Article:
I was raised Mormon. I'm not no longer affiliated with that religion or any religion, in fact but I used to have this belief, much of it because of the religion and the society that I was raised in that it was a woman's job to be in the home and to raise the kids and to support her husband in his job, to be very supportive and loving and whatever he wanted to do. And if he was happy in his job, then everyone in the household would be happy. And I used to like say that, well, as long as my husband is doing something that he loves, then I'll be happy and I'll be grateful and happy to support him doing that. And I believed that. And if somebody came to me and was like, yeah, but what about your desires to work outside of the home, or what about your ambitions, or what about things that you want to do with your life outside of being the stay-at-home mom, do you have any of those and isn't that important to you? I've been like no, it's not important to me, because this is the most important role that I can do is support my husband and what he wants to do Like I truly believed that and any evidence to the contrary. I just couldn't see it.

 

And so we have these preexisting beliefs we do. Depending on how and where you were raised and by who and who you spent a lot of time with, and what you watched and read, you've got preexisting beliefs that will support what you already believe and your brain will just feed you that information and filter out the rest. So it's important to know that what I believe and my cognitive biases and the things that I've been raised to think and believe differ from what someone else, from what you maybe have been raised to think and believe and see in your cognitive biases and the information that you are getting that's being filtered in from your brain and society and environments and all of that. And so all of our thoughts, no matter where they are, where they're coming from, are basically just made up, and knowing that gives you the power to decide for yourself what is true for you, what is right for you self, what is true for you, what is right for you.

 

Once you recognize that, that's when you can start to ask questions of does this make sense to me? Do I want to believe this? Do I want to intentionally continue to believe the things that I've been told for my whole life, or this idea about this thing or this idea about myself, or do I want to start to question it and bring it into my consciousness and decide if this is true, if I want to discard this, if there's something else, I want to intentionally start to work on believing, because the more we're willing to step away from the idea that my brain is just feeding me true thoughts Like I'm so fat, how could I ever accomplish that thing? Because I'm overweight, I'm divorced, how could I ever accomplish that thing in my life Because I'm a divorced, overweight, 40 something year old that nobody's going to love or want ever again? Maybe your brain is feeding you a thought like that. I know mine has fed me a thought like that before. Right, and if I just took it as truth, then I would just be sad and lonely and full of grief and self hatred.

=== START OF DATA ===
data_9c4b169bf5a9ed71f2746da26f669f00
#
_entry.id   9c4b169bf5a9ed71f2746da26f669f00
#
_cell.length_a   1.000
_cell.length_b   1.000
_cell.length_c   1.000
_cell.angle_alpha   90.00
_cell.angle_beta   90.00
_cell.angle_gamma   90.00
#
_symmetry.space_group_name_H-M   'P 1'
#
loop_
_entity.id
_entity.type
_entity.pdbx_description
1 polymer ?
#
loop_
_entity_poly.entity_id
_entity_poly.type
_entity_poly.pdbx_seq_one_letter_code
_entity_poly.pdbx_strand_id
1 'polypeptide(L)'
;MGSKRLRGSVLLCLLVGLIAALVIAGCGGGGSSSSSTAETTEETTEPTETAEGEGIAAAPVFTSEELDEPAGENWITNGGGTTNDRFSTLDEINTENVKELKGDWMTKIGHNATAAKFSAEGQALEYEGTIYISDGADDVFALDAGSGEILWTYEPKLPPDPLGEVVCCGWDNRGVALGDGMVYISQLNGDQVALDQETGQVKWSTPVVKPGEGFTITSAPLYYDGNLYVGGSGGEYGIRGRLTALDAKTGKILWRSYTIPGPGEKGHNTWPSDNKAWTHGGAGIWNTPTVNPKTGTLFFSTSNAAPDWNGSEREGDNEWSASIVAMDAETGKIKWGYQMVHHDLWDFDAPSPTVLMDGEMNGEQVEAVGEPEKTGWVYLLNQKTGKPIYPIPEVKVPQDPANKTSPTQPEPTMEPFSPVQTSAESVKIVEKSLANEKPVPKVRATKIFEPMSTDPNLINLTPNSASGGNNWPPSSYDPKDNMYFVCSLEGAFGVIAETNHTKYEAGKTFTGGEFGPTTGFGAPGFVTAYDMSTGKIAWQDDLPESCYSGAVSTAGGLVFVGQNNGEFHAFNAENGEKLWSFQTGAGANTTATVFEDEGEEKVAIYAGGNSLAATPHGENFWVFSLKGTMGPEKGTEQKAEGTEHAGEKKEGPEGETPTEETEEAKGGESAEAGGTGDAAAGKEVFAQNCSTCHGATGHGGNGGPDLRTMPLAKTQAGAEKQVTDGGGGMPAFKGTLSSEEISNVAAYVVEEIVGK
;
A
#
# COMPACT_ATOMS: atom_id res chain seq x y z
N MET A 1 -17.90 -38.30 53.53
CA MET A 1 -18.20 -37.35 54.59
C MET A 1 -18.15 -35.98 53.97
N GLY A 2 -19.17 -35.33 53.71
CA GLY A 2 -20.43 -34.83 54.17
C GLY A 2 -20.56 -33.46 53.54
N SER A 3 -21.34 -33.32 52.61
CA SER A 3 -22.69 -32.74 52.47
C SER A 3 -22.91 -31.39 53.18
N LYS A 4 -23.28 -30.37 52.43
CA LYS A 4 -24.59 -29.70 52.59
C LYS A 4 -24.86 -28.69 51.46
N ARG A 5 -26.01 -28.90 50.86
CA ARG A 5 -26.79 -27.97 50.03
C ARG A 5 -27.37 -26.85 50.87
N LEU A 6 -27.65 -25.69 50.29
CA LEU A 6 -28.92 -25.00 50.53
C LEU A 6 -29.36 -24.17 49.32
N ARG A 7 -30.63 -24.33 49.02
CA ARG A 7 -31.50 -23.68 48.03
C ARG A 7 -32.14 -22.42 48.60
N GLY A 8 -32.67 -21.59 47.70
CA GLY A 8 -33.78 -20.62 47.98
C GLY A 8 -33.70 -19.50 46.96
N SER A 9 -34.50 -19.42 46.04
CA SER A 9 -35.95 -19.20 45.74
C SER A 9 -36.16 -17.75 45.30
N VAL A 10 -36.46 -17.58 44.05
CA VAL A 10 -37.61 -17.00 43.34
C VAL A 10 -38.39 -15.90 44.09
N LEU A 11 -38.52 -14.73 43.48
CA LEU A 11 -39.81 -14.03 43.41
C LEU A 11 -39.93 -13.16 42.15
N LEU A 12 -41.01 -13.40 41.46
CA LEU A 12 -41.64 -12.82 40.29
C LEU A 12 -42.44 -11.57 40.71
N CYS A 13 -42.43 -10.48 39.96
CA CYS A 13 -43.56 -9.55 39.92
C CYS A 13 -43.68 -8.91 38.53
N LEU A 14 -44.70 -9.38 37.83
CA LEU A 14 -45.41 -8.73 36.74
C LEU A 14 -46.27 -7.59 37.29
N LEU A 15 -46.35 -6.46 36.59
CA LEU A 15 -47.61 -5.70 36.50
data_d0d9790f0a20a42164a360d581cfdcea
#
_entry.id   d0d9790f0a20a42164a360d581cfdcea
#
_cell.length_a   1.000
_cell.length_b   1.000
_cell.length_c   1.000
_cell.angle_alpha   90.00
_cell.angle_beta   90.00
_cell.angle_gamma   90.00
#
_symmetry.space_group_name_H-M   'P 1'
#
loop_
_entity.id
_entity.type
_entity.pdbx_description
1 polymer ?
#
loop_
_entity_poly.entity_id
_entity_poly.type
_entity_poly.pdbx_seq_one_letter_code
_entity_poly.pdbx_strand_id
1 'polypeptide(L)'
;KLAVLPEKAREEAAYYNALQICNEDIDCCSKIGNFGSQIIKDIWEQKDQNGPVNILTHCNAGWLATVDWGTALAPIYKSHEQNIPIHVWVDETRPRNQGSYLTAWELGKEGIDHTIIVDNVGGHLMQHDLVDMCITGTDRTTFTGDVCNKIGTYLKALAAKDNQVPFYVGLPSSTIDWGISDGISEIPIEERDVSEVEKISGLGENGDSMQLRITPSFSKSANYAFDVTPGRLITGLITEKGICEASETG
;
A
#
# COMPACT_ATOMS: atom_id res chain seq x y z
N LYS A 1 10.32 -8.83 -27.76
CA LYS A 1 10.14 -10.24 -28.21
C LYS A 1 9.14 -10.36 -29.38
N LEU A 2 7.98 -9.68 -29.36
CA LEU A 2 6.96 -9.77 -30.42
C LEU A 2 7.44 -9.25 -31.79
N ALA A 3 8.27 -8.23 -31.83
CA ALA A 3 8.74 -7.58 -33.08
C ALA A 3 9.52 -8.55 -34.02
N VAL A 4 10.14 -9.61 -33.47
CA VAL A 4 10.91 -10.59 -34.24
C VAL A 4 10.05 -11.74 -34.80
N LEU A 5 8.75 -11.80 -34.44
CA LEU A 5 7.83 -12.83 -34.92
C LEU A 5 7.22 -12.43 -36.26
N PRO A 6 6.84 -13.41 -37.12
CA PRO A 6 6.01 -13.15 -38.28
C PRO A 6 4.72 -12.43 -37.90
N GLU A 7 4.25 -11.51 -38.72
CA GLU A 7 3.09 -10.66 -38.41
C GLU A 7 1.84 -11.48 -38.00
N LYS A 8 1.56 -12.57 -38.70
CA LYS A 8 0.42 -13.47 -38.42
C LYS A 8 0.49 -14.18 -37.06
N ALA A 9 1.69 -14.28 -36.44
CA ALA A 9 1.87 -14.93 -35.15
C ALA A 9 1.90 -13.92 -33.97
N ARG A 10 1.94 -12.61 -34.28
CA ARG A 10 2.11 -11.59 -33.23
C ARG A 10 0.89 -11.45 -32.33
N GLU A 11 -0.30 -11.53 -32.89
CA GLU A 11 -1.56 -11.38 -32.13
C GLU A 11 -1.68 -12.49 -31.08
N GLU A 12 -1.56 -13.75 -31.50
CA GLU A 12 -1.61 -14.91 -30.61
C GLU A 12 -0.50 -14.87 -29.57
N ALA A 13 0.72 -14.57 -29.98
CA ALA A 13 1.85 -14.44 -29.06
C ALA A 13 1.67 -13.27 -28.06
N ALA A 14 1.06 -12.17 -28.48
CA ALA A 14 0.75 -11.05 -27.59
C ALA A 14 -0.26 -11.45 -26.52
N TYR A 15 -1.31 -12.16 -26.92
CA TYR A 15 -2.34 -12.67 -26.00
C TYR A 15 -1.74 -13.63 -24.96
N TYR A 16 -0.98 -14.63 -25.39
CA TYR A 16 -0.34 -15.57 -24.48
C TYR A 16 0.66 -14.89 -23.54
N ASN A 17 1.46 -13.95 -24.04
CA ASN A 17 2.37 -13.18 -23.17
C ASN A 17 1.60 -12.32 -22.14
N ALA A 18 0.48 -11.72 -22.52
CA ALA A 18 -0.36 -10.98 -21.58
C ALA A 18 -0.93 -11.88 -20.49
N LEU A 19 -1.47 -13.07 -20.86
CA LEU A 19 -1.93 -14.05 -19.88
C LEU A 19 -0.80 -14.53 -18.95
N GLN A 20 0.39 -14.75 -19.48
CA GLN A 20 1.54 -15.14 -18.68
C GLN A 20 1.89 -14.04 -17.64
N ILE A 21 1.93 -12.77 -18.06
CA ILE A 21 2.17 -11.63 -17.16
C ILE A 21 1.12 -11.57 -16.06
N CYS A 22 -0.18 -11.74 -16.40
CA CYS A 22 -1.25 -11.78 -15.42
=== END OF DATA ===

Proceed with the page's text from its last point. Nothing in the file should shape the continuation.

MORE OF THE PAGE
I get to intentionally decide. What if that thought isn't true? What if many of those thoughts have been fed to me by an environment that I've been raised in, have been part of my cognitive bias, that I've been seeing my entire life? What if it's not true. What if it's not true? That I'm, you know, a sad, overweight, 40-something-year-old divorcee and that means that I'm worthless? What if that's not true?

 

We get to start questioning our thoughts and taking a look at what we want to believe, what we want to understand and how we want to intentionally think about things moving forward. So I don't want you to become obsessed at this point of trying to prove whether or not this thought is true and that thought's not, and this thought must be true and that thought's not. We're not doing that because that's a waste of time. What we're doing instead is we're taking a look at a thought and going does this serve the direction that I want to go in my life? Is this thought good and helpful for me and the person that I want to be, the person that I feel like I am, the person that I'm moving toward becoming? Those are the questions that you want to be asking it's. Is this serving me? Is this good and helpful? Is this something I want to continue to believe, or do I want to discard it and think of something new? Believe something new, come up with a new thought to replace that old idea, that old way of thinking, that old thought. That's where you want to start.

 

All right, my friends, start to take a look at some of your thoughts. What if they're all up for questioning and discerning and deciding intentionally for yourself what is good for you, what gets you moving forward and evolving into the person that you are becoming, the person you want to become? That's where we need to go with this thought work. I hope this is helpful. I love you so much. Thank you for being here. I will talk to you soon.

 

Hi, friend, I'm so glad you're here and thanks for listening. I wanted to let you know that if you're wanting more, a way to make deeper, more lasting change, then working one-on-one with me as your coach may be exactly what you need. Together, we'll take everything you're learning in the podcast and implement it in your life, with weekly coaching, real life practice and practical guidance. To learn more about how to work with me one-on-one, go to karinnelsoncoaching dot com. That's wwwkarinnelsoncoaching dot com. Thanks for listening. If this podcast agreed with you in any way, please take a minute to follow and give me a rating. Wherever you listen to podcasts and for more details about how I can help you live an even better life than when you were married. Make sure and check out the full show notes by clicking the link in the description.